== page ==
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GMEG - Geology, Minerals, Energy, & Geophysics Science Center

BIGFOOT: BIG-storm FOOTprint on California and future hazards

 

 

 

What footprint do big storms leave on the landscape, both onshore and offshore?

In tectonically active landscapes such as the western Transverse Range (WTR) in California, the regional geologic structure influences the spatial variability of rock and soil strength properties and weathering.

Outline of BIGFOOT project focus

As part of the broad San Andreas transform plate margin, the WTR has undergone dramatic Neogene and Quaternary transpressional faulting, folding, and clockwise vertical-axis rotations of crustal blocks. Geologically youthful manifestations of this tectonism include regions of concentrated seismicity and recent to active crustal uplift and associated basinal subsidence at local to regional scales. Tectonic deformation and the resulting spatial distribution of material properties inherent to the underlying rocks and weathering products influence both the topographic form and the spatial distribution of landsliding, concentrated erosion, and downslope transport and deposition within the fluvial network. As such, the geologic framework provides a means to categorize the rates and processes of sediment sources and deposits in response to big storms. The region along the California coast from Point Conception to Oxnard has been widely recognized as being susceptible to landsliding and flooding, in part because of the rapid tectonic uplift rates generating the steep topographic front of the Santa Ynez Mountains that strongly influence the local orographic rainfall.

During "atmospheric river" meteorological conditions, this region is likely to experience widespread erosion and flooding, as evidenced by punctuated depositional events in the Santa Barbara Basin.

Composite satellite image of integrated water vapor (IWV) from Special Sensor Microwave Imager (SSM/I) depicting substantial plume capable of generating heavy rainfall and regional flooding [Ralph et al. (2005)]

Composite satellite image of integrated water vapor (IWV) from Special Sensor Microwave Imager (SSM/I) depicting substantial plume capable of generating heavy rainfall and regional flooding [Ralph et al. (2005)]

Through a series of geomorphic process maps highlighting landscape responses to such big storms, we aim to tie the spatial patterns of geology and tectonics, landsliding and erosion, fluvial and alluvial responses, and onshore/offshore records of sedimentation.

The overall project objectives are to investigate geologic hazards including their causes, processes, frequencies, rates, and spatial distributions through conventional geologic mapping and thematic mapping. The geohazards addressed will include:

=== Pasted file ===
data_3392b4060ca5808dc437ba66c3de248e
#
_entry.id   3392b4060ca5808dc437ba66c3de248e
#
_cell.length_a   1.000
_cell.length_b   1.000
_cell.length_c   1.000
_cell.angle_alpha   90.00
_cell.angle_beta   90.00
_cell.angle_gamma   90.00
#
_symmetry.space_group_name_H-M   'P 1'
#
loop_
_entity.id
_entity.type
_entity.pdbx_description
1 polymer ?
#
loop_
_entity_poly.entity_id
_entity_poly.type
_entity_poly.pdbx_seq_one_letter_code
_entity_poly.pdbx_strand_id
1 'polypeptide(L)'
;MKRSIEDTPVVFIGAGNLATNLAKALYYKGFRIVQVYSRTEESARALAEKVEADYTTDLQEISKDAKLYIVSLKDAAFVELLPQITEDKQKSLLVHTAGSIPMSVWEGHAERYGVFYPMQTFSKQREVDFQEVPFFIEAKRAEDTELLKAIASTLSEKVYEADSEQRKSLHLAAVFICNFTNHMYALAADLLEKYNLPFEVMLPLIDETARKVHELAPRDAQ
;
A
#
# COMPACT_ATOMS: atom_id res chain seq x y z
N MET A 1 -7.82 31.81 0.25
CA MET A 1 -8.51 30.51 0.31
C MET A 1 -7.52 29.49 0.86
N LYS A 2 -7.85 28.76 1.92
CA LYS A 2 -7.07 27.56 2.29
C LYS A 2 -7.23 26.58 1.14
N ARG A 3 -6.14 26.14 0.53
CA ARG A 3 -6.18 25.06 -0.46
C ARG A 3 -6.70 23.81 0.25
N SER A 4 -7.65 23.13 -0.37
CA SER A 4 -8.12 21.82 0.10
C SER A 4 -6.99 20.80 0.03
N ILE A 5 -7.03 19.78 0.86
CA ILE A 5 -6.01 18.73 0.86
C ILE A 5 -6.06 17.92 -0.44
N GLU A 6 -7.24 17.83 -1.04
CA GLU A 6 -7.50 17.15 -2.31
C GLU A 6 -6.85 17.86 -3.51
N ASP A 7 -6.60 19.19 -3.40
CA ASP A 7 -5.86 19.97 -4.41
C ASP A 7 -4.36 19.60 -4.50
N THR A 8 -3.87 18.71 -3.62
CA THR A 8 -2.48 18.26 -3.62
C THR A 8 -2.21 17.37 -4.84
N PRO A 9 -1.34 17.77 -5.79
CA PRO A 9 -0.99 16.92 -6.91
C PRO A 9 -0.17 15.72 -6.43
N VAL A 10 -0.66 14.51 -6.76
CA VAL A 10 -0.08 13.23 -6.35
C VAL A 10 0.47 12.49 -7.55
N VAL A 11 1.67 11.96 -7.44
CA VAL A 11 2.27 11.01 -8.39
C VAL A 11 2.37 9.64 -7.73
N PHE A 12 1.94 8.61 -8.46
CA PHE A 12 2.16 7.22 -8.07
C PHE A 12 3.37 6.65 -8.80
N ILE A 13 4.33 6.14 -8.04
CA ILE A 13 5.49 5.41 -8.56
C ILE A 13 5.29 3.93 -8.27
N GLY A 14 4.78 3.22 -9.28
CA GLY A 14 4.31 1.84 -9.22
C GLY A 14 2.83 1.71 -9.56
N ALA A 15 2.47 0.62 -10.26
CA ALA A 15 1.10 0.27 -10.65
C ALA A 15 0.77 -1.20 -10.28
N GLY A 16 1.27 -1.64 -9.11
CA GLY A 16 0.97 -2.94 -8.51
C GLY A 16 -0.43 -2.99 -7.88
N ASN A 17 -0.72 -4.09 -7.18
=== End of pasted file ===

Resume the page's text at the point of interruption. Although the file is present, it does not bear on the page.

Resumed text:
1. effects of storms of varying magnitudes with a focus on big storms ("atmospheric rivers" with ~200 yr. frequency),
  2. hillslope erosion, landslide processes, and regolith distribution,
  3. flooding and fluvial erosion and deposition,
  4. seismic hazards constrained by neotectonic (Pliocene through Holocene) style, kinematics, and rates of deformation.

Such geohazard studies will afford the opportunity to investigate the interactive role of climate and tectonics on landscape evolution over millenial to million year time scales to see if we can distinguish their respective influences on landscape change.

 

Why is this important? The need for high-quality geologic mapping and related studies has been proven repeatedly in southern California by the customary demand for these products.

For instance, during the aftermath of wildfires there is heightened concern over accelerated magnitudes and rates of flooding, sediment transport, and landsliding during winter rains. Since 2008, three high-profile wildfires (Gap, Tea, and Jesusita) along the steepland urban interface of the Santa Barbara region prompted numerous agencies (e.g., NOAA/NWS, City of Santa Barbara Public Works Department and Water Resources Division; Santa Barbara County Flood Control and Water Conservation District), land use managers, locals, and consultants to request USGS geologic mapping and hazard information. Ongoing need is demonstrated by interest expressed by the NPS and NOAA/NWS in obtaining surficial geology and hazard susceptibility maps for coastal Parklands (Channel Islands National Park and Santa Monica Mountains National Recreation Area). Such need is increasing as the region's large population places increasing demands on the landscape for:

  • water-storage and waste-disposal
  • living space where housing already is encroaching on steep hillslopes (e.g., La Conchita) and wavebattered sea cliffs and beach fronts
  • recreational space where ecosystems already are stressed

Example of post-fire hillslope monitoring of hydrologic response for runoff, erosion, and landsliding at Gap fire field site

Example of post-fire hillslope monitoring of hydrologic response for runoff, erosion, and landsliding at Gap fire field site

   

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